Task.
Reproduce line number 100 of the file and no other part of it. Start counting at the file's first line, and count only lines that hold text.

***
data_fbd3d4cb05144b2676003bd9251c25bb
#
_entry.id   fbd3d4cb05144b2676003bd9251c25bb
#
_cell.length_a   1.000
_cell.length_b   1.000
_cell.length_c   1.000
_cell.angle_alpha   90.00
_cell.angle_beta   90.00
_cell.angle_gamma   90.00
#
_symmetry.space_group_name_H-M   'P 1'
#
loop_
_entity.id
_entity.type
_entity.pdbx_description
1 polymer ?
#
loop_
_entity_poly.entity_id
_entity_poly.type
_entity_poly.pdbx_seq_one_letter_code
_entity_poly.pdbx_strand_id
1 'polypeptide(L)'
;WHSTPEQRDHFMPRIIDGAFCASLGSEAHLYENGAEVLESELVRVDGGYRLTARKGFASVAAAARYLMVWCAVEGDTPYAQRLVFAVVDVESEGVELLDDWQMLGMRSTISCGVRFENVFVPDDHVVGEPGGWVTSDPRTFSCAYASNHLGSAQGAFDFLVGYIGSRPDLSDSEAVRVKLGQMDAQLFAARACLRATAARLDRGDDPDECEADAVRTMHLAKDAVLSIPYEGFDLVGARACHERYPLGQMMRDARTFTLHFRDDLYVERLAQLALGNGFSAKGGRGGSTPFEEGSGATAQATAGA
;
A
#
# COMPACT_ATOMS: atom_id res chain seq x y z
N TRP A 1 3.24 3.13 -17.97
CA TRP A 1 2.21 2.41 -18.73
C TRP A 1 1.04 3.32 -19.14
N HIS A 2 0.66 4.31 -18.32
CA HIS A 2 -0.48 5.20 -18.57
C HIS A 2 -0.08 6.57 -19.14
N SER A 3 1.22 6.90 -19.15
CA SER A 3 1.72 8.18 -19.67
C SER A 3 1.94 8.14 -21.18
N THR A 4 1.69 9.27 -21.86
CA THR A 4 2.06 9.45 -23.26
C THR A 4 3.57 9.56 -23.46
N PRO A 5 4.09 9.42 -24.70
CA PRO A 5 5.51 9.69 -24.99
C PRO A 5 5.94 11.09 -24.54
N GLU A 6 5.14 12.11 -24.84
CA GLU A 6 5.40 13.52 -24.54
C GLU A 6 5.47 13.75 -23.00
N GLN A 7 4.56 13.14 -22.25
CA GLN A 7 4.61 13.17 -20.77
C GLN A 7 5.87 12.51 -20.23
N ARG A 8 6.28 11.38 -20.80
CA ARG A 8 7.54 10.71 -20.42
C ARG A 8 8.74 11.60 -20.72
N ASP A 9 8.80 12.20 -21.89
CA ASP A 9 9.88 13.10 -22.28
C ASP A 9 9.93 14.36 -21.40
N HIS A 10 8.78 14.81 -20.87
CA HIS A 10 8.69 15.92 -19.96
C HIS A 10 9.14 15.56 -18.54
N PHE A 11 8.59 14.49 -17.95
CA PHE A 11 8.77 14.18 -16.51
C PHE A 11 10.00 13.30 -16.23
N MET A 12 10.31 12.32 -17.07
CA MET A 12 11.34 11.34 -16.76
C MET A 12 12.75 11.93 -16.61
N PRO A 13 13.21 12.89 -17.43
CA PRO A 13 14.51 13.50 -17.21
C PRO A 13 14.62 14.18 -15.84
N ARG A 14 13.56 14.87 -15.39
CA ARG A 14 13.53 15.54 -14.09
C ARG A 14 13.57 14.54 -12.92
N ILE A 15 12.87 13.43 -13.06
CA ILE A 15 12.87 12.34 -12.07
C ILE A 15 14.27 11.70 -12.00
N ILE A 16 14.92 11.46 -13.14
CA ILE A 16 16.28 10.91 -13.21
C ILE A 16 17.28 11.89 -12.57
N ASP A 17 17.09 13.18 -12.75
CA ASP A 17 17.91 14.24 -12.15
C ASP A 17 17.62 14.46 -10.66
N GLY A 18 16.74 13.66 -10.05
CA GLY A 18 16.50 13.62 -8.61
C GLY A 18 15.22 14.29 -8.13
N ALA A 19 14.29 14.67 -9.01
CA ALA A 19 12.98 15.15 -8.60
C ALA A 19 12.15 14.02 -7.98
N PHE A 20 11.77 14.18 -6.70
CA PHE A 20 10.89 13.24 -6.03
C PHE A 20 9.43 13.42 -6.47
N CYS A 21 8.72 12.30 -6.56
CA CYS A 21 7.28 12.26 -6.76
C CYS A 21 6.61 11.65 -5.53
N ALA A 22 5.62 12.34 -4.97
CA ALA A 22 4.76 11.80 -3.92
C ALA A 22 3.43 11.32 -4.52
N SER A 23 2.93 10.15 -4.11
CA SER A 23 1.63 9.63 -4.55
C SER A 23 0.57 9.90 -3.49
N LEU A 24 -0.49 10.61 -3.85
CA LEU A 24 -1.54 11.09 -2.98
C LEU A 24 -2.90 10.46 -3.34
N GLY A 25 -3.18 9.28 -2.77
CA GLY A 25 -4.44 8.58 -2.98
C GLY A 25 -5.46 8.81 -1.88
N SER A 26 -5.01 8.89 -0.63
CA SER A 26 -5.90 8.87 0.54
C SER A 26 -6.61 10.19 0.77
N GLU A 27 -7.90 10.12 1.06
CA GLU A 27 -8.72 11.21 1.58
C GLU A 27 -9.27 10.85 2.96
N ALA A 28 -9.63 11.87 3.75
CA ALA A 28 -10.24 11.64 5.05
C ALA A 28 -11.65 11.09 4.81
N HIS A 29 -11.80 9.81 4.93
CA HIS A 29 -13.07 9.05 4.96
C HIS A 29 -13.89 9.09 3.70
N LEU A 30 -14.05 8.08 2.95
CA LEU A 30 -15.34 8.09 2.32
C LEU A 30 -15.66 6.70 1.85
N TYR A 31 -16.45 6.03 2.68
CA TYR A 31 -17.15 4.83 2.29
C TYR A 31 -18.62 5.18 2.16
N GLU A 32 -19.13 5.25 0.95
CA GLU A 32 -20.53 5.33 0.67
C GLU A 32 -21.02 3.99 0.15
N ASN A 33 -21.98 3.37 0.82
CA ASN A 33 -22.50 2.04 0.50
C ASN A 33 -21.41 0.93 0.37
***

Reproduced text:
N LEU A 24 -0.49 10.61 -3.85